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DRI is proud to sponsor blog Disabled Country.In the spirit of the incredible work of Neil Marcus, Disabled Country seeks to create a platform for disabled perspectives. Presented by Disability Rights Iowa, Disabled Country celebrates the disabled experience and condemns the strongest terms all those who propagate the poisons of ableism and prejudice. We believe that the disabled experience brings with it a rich cultural identity, and a healthy community. For all those eager to celebrate that identity, and explore the many issues facing people with disabilities, welcome to Disabled Country.
Visit the website at https://www.disabledcountry.com.
Free Elder Law Webinar Series: Dates and Subjects
- April 5, 2018 Planning to Protect Your Future: Powers of Attorney, Healthcare
Directives and Other Tools
Andrew Cederdahl, Attorney at Law, Iowa Legal Aid’s Elder Justice Fellow
- April 26, 2018 Family Law Issues for Older Adults: Grandparents Rights, Common Law Marriage and More Angela Broughton-Romain, Attorney at Law, Iowa Legal Aid’s Legal Hotline for Older Iowans
- May 17, 2018 Medicaid Eligibility for Nursing Home and In-Home Services
Scott Hartsook, Attorney at Law, Iowa Legal Aid’s Legal Hotline for Older
- June 7, 2018 Protecting Yourself from Elder Abuse and Financial Exploitation
Andrew Cederdahl, Attorney at Law, Iowa Legal Aid’s Elder Justice Fellow
- June 28, 2018 The Golden Years and Debt: Surviving on a Fixed Income
Fred Nelson, Attorney at Law, Iowa Legal Aid’s Legal Hotline for Older Iowans
Sponsored by Iowa Legal Aid’s Legal Hotline for Older Iowans.
Funded in part with grants from the Prairie Meadows Racetrack and
Casino, Equal Justice Works, and Iowa’s Lawyer Trust Account
Commission. For details, call 1-800-992-8161, or 282-8161 in Des
Moines, or email email@example.com
#IamMedicaidIowa Join Us!
Many lawmakers and citizens see dollar signs rather than faces when considering Medicaid Managed Care issues in Iowa. Help Disability Rights Iowa show lawmakers that Iowans in the Medicaid Managed Care system are just like them. They want to live in their homes in their communities rather than going to an institution. However, they can’t do so without the state sufficiently funding their services.
DRI wants Iowa lawmakers to see faces, not just numbers. We will be sharing your photos and stories with legislators during the 2018 session. Join the #IamMedicaidIowa movement and share your story.
- Print the #IamMedicaidIowa Instructions and Printable Sign and have your picture taken holding the sign.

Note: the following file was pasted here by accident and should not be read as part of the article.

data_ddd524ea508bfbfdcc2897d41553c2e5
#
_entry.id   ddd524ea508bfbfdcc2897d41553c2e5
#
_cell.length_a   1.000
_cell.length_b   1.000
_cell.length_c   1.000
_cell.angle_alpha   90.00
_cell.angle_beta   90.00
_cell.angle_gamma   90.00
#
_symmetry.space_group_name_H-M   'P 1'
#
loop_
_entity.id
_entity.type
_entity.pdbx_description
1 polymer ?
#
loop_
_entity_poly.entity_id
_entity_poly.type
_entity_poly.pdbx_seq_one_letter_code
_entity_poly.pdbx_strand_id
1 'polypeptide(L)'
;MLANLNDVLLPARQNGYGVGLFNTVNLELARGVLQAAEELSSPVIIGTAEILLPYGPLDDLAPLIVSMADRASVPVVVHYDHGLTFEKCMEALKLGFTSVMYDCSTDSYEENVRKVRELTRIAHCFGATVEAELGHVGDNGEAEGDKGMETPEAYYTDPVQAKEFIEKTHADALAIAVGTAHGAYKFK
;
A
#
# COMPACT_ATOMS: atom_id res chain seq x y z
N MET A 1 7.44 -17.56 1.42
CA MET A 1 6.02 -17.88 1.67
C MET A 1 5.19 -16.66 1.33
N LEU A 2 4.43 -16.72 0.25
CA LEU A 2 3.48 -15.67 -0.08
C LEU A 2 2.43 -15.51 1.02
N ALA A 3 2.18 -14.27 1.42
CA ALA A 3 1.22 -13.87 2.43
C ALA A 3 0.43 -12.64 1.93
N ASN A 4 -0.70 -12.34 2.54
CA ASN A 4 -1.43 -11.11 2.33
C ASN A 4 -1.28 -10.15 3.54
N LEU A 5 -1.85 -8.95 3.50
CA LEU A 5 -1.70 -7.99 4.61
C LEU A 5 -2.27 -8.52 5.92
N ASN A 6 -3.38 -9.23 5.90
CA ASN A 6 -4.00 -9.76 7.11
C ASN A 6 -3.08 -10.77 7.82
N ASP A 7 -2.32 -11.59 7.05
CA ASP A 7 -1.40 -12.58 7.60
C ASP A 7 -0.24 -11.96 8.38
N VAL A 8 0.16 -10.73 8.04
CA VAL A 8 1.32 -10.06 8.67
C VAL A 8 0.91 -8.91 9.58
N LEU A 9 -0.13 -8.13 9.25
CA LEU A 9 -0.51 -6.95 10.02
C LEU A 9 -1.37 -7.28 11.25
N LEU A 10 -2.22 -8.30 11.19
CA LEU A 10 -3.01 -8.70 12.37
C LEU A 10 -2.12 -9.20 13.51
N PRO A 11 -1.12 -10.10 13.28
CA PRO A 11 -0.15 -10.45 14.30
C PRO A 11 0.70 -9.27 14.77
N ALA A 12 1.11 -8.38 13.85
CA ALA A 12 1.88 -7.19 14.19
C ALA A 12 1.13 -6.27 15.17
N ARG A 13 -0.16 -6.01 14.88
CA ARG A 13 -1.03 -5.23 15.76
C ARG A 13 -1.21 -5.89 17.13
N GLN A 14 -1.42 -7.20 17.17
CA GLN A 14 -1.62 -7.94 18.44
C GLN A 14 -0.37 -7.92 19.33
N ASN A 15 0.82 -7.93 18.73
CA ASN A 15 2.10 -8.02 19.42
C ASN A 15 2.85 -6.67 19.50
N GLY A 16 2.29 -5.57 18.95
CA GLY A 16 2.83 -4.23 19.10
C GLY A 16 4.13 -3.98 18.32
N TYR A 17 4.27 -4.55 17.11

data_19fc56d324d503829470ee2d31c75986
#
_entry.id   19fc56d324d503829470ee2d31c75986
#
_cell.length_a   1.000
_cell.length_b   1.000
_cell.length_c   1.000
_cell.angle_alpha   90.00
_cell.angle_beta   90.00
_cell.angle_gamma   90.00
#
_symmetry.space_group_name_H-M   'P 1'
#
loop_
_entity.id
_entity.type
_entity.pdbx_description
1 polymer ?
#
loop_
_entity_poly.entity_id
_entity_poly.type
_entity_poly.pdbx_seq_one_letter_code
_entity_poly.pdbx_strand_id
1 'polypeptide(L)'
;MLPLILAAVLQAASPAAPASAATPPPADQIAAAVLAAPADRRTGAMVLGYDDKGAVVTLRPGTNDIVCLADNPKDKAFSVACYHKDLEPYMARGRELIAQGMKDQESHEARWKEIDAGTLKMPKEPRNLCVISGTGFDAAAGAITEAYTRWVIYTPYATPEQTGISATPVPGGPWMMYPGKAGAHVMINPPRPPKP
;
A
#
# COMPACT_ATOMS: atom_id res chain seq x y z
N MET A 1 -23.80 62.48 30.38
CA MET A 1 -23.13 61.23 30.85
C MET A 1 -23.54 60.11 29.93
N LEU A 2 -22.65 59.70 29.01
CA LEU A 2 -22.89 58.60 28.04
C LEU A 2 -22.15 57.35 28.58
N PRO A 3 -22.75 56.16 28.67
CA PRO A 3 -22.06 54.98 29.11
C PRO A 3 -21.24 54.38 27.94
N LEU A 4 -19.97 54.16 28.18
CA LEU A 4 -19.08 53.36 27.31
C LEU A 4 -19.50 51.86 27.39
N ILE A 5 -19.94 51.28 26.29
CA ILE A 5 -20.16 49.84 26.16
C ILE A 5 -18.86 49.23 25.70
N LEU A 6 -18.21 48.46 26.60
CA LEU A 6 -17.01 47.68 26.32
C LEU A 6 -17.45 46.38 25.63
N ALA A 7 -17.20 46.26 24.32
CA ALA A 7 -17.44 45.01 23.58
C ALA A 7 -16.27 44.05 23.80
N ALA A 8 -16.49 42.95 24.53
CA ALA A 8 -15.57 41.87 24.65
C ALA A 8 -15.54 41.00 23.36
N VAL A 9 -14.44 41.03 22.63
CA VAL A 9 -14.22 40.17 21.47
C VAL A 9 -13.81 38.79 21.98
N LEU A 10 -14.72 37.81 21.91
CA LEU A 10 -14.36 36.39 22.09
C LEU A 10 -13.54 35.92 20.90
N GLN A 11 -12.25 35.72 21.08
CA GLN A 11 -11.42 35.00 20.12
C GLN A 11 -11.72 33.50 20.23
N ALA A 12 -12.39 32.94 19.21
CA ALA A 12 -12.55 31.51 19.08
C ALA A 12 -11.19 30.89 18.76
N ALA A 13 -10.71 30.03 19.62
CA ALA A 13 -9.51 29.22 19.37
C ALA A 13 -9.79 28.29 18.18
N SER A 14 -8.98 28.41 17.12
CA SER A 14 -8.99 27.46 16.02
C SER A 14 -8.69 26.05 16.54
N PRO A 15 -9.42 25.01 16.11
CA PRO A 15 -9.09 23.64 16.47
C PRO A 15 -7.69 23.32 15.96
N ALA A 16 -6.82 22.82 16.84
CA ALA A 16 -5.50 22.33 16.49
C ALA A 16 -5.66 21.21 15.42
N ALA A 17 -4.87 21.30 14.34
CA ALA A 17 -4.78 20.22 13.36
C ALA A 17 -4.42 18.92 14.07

- Copy and paste the prepared statement listed below that most closely resembles your relation to Medicaid into an email. Attach your picture and if you choose, please share your own story regarding Medicaid. Send everything to IamMedicaid@driowa.org.
- Post the picture and statement on all your social media accounts and encourage others to join! Don’t forget to tag DRI on Facebook at @disabilityrightsiowa.org. Share this document with others and ask them to join the campaign.
#IamMedicaidIowa. Many lawmakers and citizens see dollar signs rather than my face. Just like you, I want to live in my home in my community, but I need the state to sufficiently fund my services. Please remember my face as you make decisions about Medicaid Managed Care.
#IamMedicaidIowa. Many lawmakers and citizens see dollar signs rather than my face. I am a caregiver for a loved one who wants to live at home in the community rather than going to an institution. However, my loved one needs the state to sufficiently fund their services. Please remember my face and my family as you make decisions about Medicaid Managed Care.
#IamMedicaidIowa. I am a Medicaid provider and my clients want to remain in their homes in their communities rather than going to an institution. However, my clients need the state to sufficiently fund their services. Please remember my face and my clients as you make decisions about Medicaid Managed Care.
#IamMedicaidIowa. I am an Iowa taxpayer and I want my tax dollars to support my friends and neighbors staying in their homes and communities rather than going to an institution. However, my community members need the state to sufficiently fund their services. Please remember my face and my friends and neighbors as you make decisions about Medicaid Managed Care.